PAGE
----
The art of writing is what you’re trying to say, that’s the art. Sometimes you’re being very direct, pointing to, well, the point, with a big arrow-shaped cut-out, but a lot of times, it’s subtle. It’s scene setting and characterization and world-building. Sometimes the street corner is the plot and character both. The art is maybe why you’re writing, whereas the craft is how you’re writing.
I’ll hold up your firmament with you, for you, for you, & I’m not afraid now of my name becoming wind, or earth, or yours.
“How much is she going to pay me?” Susan finally asked through gritted teeth, still staring at her dimeless four dollars.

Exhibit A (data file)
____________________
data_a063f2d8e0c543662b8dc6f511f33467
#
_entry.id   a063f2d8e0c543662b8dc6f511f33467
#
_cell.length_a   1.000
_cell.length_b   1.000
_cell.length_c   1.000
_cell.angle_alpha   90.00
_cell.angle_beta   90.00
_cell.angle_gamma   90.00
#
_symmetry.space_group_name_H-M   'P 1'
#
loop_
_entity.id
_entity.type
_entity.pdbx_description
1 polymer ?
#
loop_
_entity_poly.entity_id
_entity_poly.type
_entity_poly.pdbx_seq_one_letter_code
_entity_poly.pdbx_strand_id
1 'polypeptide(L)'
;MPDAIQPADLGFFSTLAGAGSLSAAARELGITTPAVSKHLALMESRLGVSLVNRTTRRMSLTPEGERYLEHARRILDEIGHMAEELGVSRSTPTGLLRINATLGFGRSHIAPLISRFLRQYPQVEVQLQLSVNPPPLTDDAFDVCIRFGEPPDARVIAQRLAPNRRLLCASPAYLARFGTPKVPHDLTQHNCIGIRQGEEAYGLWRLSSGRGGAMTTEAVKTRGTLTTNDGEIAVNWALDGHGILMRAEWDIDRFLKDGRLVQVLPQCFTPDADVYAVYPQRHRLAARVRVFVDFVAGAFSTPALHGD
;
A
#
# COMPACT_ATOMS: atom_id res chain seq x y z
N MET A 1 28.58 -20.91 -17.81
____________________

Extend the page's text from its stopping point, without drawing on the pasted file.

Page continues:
“Why nothing! My word.” Mrs. Peck’s face turned red. “Mrs. Oliver is a personal friend of mine; one I am proud to count. It would be an insult to ask her for money. She’s in need and I promised to help her. Selfish girl. I already pay you four dollars a week. Look in your hands.”
I gave thanks to the summer gods, who put us together, and didn’t question the cause, and processed my flummoxed adolescent emotions in Meat Loaf songs.
“He might have some thoughts,” was all her mom, Luz, said, cancelling early Spanish classes at St. Cecilia’s. As long as Serafina wouldn’t get tricked by therapy into talking about stealing the mini-van at midnight to meet a boy who ghosted her at the winery—which got robbed after she forgot to rearm the alarm—before she lost the only key to aunt Julieta’s heirloom Armada chest from Mexico—she’d see the good doctor.